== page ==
Business activity in Northern Ireland continued to grow modestly in February though confidence has hit a seven-month low, according to a report today.
February's Ulster Bank Purchasing Manager's Index showed that business activity was at 56.3 last month, down from 58.7 in January. Any figure above 50 indicates growth.
But optimism about the year ahead, including the prospect for new orders and growing employment, was at a seven-month low - with Ulster Bank chief economist Richard Ramsey saying political factors could be weighing on business.
Nonetheless, Northern Ireland firms managed to record a faster increase in output in February than the UK as a whole.
But Mr Ramsey said that despite business growth continuing, there were "clear indications of a slowdown". "Inflationary pressures intensified again with input costs rising at their fastest rate in nine months," he added.
Where activity rose, firms linked this to higher new business and improving client demand. All four sectors - construction, retail, manufacturing and services - all reported expanding activity, led by retail.
New product launches and marketing helped firms to secure new business, marking 16 months of consecutive growth. However, the rate of expansion was the slowest since July last year.
Firms were also battling higher costs for fuel, raw materials and staff.
Retailers posted the sharpest increase in cost burdens, followed by manufacturing firms. Firms continued to increase their workforce in February - a trend that has been continuing for more than three years - although the pace of job creation eased.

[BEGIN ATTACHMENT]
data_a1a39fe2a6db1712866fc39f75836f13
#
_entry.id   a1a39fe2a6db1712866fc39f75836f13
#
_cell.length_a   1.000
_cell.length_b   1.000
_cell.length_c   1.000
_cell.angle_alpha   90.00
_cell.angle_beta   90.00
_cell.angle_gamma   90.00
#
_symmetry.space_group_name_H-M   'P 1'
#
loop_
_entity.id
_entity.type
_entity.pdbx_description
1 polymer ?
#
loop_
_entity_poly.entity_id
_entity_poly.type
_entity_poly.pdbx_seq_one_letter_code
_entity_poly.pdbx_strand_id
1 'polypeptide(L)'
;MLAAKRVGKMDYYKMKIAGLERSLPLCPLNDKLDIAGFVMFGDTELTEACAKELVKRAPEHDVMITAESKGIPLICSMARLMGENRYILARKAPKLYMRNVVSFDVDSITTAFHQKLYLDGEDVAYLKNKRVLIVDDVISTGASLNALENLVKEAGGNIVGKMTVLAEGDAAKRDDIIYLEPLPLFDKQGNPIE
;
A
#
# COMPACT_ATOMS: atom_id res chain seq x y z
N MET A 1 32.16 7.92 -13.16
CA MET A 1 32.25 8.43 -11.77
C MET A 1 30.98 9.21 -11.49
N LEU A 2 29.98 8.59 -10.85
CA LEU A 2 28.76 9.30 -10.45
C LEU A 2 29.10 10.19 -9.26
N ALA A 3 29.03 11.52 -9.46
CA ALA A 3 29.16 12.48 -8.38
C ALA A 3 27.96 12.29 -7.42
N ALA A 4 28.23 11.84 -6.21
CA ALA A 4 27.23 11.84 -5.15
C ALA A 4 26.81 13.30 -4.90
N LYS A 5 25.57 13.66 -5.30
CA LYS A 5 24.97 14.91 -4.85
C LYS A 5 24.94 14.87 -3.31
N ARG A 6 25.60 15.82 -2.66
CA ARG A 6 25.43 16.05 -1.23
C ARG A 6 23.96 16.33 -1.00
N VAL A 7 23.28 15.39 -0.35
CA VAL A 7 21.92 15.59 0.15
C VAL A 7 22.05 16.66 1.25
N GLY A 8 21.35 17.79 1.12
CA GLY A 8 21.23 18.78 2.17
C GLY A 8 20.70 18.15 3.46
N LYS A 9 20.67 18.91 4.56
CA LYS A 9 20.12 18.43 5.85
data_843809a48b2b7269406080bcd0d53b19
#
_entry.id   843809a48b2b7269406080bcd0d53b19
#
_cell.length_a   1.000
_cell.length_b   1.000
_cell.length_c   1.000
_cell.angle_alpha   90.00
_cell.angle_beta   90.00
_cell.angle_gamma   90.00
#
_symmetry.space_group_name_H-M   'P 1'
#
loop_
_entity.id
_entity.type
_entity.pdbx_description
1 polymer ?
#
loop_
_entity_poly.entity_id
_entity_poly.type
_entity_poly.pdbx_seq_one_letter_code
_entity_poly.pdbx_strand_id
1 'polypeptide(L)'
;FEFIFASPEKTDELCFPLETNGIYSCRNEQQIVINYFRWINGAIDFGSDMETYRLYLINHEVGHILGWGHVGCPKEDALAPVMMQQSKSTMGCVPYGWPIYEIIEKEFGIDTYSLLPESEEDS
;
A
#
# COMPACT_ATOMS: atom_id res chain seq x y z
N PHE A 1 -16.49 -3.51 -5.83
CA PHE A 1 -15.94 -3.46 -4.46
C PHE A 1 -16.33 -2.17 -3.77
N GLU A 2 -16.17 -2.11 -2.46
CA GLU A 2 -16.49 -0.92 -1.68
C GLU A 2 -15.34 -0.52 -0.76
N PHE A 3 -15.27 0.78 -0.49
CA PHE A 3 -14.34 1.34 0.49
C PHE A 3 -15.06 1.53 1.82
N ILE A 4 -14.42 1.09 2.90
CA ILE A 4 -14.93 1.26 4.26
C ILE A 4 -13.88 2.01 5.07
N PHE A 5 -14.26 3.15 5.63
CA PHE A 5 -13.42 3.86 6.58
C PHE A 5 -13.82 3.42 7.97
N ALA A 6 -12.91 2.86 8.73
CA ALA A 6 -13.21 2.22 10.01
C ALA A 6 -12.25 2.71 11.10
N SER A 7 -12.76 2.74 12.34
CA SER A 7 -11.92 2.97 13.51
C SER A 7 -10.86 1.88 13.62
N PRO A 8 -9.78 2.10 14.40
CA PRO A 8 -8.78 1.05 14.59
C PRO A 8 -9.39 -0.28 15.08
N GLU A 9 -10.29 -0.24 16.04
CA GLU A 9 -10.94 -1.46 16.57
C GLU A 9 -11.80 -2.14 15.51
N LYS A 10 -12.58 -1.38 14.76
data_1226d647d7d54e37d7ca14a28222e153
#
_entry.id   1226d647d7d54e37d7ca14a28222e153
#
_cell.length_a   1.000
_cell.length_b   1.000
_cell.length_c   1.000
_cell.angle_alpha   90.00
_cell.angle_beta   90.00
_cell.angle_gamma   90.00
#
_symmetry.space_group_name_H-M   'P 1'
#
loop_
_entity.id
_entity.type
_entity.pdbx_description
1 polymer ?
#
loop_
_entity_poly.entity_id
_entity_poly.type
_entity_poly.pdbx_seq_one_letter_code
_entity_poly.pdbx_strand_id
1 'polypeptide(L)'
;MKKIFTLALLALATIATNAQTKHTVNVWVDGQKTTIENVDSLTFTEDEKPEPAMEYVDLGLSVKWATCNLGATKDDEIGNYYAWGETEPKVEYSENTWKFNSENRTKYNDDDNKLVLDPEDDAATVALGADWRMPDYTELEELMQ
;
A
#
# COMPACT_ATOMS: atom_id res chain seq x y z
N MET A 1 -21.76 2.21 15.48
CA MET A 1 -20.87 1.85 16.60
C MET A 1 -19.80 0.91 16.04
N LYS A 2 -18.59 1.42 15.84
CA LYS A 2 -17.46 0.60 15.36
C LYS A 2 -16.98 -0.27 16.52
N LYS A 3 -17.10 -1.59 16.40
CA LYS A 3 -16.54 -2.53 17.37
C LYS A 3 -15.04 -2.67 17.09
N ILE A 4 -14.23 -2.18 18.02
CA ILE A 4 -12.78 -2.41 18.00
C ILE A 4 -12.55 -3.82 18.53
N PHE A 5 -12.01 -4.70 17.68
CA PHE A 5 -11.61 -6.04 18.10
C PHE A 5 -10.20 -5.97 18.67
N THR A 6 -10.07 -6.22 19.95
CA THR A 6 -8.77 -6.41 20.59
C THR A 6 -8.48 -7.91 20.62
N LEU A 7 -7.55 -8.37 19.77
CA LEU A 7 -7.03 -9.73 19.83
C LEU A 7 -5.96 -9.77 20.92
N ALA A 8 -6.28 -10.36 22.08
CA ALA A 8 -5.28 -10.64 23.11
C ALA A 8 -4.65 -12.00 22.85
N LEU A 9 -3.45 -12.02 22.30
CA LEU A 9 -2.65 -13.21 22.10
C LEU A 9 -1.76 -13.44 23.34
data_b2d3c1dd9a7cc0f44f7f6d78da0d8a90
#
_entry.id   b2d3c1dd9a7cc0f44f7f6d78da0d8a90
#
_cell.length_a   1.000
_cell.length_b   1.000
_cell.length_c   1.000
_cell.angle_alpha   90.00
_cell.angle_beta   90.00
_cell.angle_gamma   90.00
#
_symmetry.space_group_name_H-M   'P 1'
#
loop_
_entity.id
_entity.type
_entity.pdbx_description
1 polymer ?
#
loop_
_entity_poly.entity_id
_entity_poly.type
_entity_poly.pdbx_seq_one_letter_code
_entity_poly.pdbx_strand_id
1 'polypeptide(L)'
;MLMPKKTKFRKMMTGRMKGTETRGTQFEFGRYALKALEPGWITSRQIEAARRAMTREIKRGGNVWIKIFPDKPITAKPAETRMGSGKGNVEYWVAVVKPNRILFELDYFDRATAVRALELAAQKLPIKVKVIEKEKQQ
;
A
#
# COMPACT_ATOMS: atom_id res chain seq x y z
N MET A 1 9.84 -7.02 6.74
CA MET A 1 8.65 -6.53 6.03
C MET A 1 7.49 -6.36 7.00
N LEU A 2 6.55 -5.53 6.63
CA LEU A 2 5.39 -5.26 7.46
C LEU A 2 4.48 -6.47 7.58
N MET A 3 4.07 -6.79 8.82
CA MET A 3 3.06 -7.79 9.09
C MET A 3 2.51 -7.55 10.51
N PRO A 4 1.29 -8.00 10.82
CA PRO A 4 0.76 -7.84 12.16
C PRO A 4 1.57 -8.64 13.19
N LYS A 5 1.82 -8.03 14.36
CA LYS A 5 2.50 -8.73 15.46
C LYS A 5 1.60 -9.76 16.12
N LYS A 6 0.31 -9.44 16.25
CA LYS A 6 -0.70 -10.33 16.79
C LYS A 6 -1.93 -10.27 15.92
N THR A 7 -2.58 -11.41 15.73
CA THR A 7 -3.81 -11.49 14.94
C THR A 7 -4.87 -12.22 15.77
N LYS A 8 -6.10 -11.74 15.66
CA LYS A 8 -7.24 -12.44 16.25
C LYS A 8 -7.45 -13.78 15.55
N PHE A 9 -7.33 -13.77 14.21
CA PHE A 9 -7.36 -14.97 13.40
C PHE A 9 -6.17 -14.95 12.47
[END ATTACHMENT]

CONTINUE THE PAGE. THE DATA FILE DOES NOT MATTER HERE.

Manufacturing and services firms experienced the biggest slowdown in their rates of hiring, the latter slowing to an 18-month low. The manufacturing sector has been hit with significant job losses over the first few months of the year.
Mr Ramsey added: "While the numbers suggest the local private sector continued to grow, there were indications of a slowdown, with a dip in optimism about the year ahead evident.
"With the prospect of trade wars between Europe and the US, alongside the uncertainty about a range of political issues, this is perhaps to be expected.
"Indeed it would be unsurprising if this trend of easing back further from the multi-year highs at the start of the year continued in the months ahead."